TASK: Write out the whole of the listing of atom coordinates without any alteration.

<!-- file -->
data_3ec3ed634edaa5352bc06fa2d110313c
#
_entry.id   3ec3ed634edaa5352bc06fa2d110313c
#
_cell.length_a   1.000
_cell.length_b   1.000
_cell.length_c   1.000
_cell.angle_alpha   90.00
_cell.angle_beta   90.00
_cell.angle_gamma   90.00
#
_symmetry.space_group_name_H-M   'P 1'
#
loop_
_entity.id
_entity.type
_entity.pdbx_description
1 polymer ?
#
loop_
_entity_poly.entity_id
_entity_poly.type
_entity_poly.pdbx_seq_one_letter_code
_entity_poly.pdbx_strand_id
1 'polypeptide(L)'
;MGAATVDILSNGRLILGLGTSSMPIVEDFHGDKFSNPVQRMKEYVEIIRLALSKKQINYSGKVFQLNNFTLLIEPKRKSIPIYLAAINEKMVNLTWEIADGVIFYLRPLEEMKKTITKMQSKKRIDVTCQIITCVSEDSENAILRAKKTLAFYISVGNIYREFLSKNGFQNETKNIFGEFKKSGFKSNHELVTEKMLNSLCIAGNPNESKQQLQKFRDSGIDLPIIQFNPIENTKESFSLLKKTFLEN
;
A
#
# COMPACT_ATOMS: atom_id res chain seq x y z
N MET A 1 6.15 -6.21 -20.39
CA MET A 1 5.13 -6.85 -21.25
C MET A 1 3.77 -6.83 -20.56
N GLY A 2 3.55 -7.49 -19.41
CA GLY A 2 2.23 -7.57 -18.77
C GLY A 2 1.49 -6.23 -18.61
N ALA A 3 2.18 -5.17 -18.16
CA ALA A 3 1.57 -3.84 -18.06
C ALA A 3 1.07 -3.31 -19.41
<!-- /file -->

data_3ec3ed634edaa5352bc06fa2d110313c
#
_entry.id   3ec3ed634edaa5352bc06fa2d110313c
#
_cell.length_a   1.000
_cell.length_b   1.000
_cell.length_c   1.000
_cell.angle_alpha   90.00
_cell.angle_beta   90.00
_cell.angle_gamma   90.00
#
_symmetry.space_group_name_H-M   'P 1'
#
loop_
_entity.id
_entity.type
_entity.pdbx_description
1 polymer ?
#
loop_
_entity_poly.entity_id
_entity_poly.type
_entity_poly.pdbx_seq_one_letter_code
_entity_poly.pdbx_strand_id
1 'polypeptide(L)'
;MGAATVDILSNGRLILGLGTSSMPIVEDFHGDKFSNPVQRMKEYVEIIRLALSKKQINYSGKVFQLNNFTLLIEPKRKSIPIYLAAINEKMVNLTWEIADGVIFYLRPLEEMKKTITKMQSKKRIDVTCQIITCVSEDSENAILRAKKTLAFYISVGNIYREFLSKNGFQNETKNIFGEFKKSGFKSNHELVTEKMLNSLCIAGNPNESKQQLQKFRDSGIDLPIIQFNPIENTKESFSLLKKTFLEN
;
A
#
# COMPACT_ATOMS: atom_id res chain seq x y z
N MET A 1 6.15 -6.21 -20.39
CA MET A 1 5.13 -6.85 -21.25
C MET A 1 3.77 -6.83 -20.56
N GLY A 2 3.55 -7.49 -19.41
CA GLY A 2 2.23 -7.57 -18.77
C GLY A 2 1.49 -6.23 -18.61
N ALA A 3 2.18 -5.17 -18.16
CA ALA A 3 1.57 -3.84 -18.06
C ALA A 3 1.07 -3.31 -19.41